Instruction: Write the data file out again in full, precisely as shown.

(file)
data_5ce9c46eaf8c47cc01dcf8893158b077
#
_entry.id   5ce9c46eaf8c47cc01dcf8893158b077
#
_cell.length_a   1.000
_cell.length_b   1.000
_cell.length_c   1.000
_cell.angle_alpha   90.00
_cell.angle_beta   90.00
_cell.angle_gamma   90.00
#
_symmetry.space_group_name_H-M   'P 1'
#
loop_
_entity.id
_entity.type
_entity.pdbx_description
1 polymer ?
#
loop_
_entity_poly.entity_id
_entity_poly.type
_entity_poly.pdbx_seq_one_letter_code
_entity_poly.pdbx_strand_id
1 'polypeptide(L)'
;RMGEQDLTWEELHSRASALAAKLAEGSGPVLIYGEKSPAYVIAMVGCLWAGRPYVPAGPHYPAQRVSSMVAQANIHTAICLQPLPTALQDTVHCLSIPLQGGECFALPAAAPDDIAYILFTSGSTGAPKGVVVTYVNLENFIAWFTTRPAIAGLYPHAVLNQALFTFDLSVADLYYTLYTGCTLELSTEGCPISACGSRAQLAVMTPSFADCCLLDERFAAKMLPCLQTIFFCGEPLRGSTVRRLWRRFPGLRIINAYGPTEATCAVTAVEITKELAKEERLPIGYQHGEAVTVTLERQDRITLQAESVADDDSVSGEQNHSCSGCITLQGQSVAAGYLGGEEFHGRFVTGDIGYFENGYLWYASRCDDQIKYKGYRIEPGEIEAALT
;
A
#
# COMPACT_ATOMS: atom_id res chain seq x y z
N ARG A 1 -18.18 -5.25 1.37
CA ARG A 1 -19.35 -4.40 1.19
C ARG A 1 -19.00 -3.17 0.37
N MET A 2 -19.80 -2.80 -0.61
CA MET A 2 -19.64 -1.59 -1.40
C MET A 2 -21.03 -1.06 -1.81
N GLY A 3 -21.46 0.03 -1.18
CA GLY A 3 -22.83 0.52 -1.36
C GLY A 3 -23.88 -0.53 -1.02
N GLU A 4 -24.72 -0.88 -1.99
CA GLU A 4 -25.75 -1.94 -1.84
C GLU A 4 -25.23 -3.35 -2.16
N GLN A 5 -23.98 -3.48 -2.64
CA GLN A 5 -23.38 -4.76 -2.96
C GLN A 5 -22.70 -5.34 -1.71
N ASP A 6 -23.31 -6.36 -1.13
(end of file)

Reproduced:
data_5ce9c46eaf8c47cc01dcf8893158b077
#
_entry.id   5ce9c46eaf8c47cc01dcf8893158b077
#
_cell.length_a   1.000
_cell.length_b   1.000
_cell.length_c   1.000
_cell.angle_alpha   90.00
_cell.angle_beta   90.00
_cell.angle_gamma   90.00
#
_symmetry.space_group_name_H-M   'P 1'
#
loop_
_entity.id
_entity.type
_entity.pdbx_description
1 polymer ?
#
loop_
_entity_poly.entity_id
_entity_poly.type
_entity_poly.pdbx_seq_one_letter_code
_entity_poly.pdbx_strand_id
1 'polypeptide(L)'
;RMGEQDLTWEELHSRASALAAKLAEGSGPVLIYGEKSPAYVIAMVGCLWAGRPYVPAGPHYPAQRVSSMVAQANIHTAICLQPLPTALQDTVHCLSIPLQGGECFALPAAAPDDIAYILFTSGSTGAPKGVVVTYVNLENFIAWFTTRPAIAGLYPHAVLNQALFTFDLSVADLYYTLYTGCTLELSTEGCPISACGSRAQLAVMTPSFADCCLLDERFAAKMLPCLQTIFFCGEPLRGSTVRRLWRRFPGLRIINAYGPTEATCAVTAVEITKELAKEERLPIGYQHGEAVTVTLERQDRITLQAESVADDDSVSGEQNHSCSGCITLQGQSVAAGYLGGEEFHGRFVTGDIGYFENGYLWYASRCDDQIKYKGYRIEPGEIEAALT
;
A
#
# COMPACT_ATOMS: atom_id res chain seq x y z
N ARG A 1 -18.18 -5.25 1.37
CA ARG A 1 -19.35 -4.40 1.19
C ARG A 1 -19.00 -3.17 0.37
N MET A 2 -19.80 -2.80 -0.61
CA MET A 2 -19.64 -1.59 -1.40
C MET A 2 -21.03 -1.06 -1.81
N GLY A 3 -21.46 0.03 -1.18
CA GLY A 3 -22.83 0.52 -1.36
C GLY A 3 -23.88 -0.53 -1.02
N GLU A 4 -24.72 -0.88 -1.99
CA GLU A 4 -25.75 -1.94 -1.84
C GLU A 4 -25.23 -3.35 -2.16
N GLN A 5 -23.98 -3.48 -2.64
CA GLN A 5 -23.38 -4.76 -2.96
C GLN A 5 -22.70 -5.34 -1.71
N ASP A 6 -23.31 -6.36 -1.13